Genetically modified (GMO) food; The NY Times, Papaya, and GMO food on Hawaii.

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Genetically modified (GMO) food; The NY Times, Papaya, and GMO food on Hawaii. Depending on who you talk to, GMO food has a poor reputation. Monsanto is typically the company that comes to mind when GMO foods are discussed, and they are often seen as an opportunist when crops are damaged by a virus, or some other disease that harms crop yields. Do GMO foods solve these problems safely? The NY times explores this and its relationship to the papaya, one of the most delicious fruits many of us enjoy. Read about this here; A Lonely Quest for Facts on Genetically Modified Crops By KONA, Hawaii — From the moment the bill to ban genetically engineered crops on the island of Hawaii was introduced in May 2013, it garnered more vocal support than any the County Council here had ever considered, even the perennially popular bids to decriminalize marijuana. Public hearings were dominated by recitations of the ills often attributed to genetically modified organisms, or G.M.O.s: cancer in rats, a rise in childhood allergies, out-of-control superweeds, genetic contamination, overuse of pesticides, the disappearance of butterflies and bees.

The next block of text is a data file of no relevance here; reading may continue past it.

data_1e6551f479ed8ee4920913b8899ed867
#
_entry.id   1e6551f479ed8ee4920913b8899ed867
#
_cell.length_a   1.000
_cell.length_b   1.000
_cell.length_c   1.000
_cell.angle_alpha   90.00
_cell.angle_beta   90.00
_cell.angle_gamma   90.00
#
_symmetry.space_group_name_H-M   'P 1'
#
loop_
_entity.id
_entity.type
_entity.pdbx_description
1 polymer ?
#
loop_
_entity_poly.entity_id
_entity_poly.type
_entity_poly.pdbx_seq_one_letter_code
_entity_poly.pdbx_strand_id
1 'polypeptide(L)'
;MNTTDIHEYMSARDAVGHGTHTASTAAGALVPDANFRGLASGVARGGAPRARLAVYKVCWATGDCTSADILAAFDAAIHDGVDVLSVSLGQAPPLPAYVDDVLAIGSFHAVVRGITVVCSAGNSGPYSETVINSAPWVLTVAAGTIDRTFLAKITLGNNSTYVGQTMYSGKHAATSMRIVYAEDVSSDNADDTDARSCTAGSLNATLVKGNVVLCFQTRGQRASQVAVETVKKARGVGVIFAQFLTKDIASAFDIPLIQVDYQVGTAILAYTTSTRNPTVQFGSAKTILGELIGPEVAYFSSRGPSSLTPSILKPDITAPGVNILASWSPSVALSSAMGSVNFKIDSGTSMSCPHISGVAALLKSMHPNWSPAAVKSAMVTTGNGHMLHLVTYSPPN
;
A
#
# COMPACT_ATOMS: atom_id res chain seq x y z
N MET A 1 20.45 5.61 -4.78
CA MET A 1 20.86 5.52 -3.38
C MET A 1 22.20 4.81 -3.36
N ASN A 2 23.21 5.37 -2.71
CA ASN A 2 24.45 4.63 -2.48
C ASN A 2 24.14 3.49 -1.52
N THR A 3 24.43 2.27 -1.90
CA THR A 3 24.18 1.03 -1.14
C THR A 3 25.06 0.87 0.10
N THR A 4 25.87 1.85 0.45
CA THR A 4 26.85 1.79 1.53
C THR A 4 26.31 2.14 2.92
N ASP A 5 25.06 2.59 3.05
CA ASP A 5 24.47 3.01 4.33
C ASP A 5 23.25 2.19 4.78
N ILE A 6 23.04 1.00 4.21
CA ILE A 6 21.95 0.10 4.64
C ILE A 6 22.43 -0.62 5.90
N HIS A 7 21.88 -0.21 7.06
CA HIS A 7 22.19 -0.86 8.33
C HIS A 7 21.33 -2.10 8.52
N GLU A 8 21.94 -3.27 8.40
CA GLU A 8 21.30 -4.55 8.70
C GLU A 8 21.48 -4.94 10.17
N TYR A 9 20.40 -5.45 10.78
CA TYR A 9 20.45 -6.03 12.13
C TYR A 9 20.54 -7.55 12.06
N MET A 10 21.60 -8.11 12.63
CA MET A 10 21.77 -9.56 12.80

Like some others on the nine-member Council, Greggor Ilagan was not even sure at the outset of the debate exactly what genetically modified organisms were: living things whose DNA has been altered, often with the addition of a gene from a distant species, to produce a desired trait. But he could see why almost all of his colleagues had been persuaded of the virtue of turning the island into what the bill's proponents called a "G.M.O.-free oasis."

"You just type ‘G.M.O.' and everything you see is negative," he told his staff. Opposing the ban also seemed likely to ruin anyone's re-election prospects.

Yet doubts nagged at the councilman, who was serving his first two-year term. The island's papaya farmers said that an engineered variety had saved their fruit from a devastating disease. A study reporting that a diet of G.M.O. corn caused tumors in rats, mentioned often by the ban's supporters, turned out to have been thoroughly debunked.

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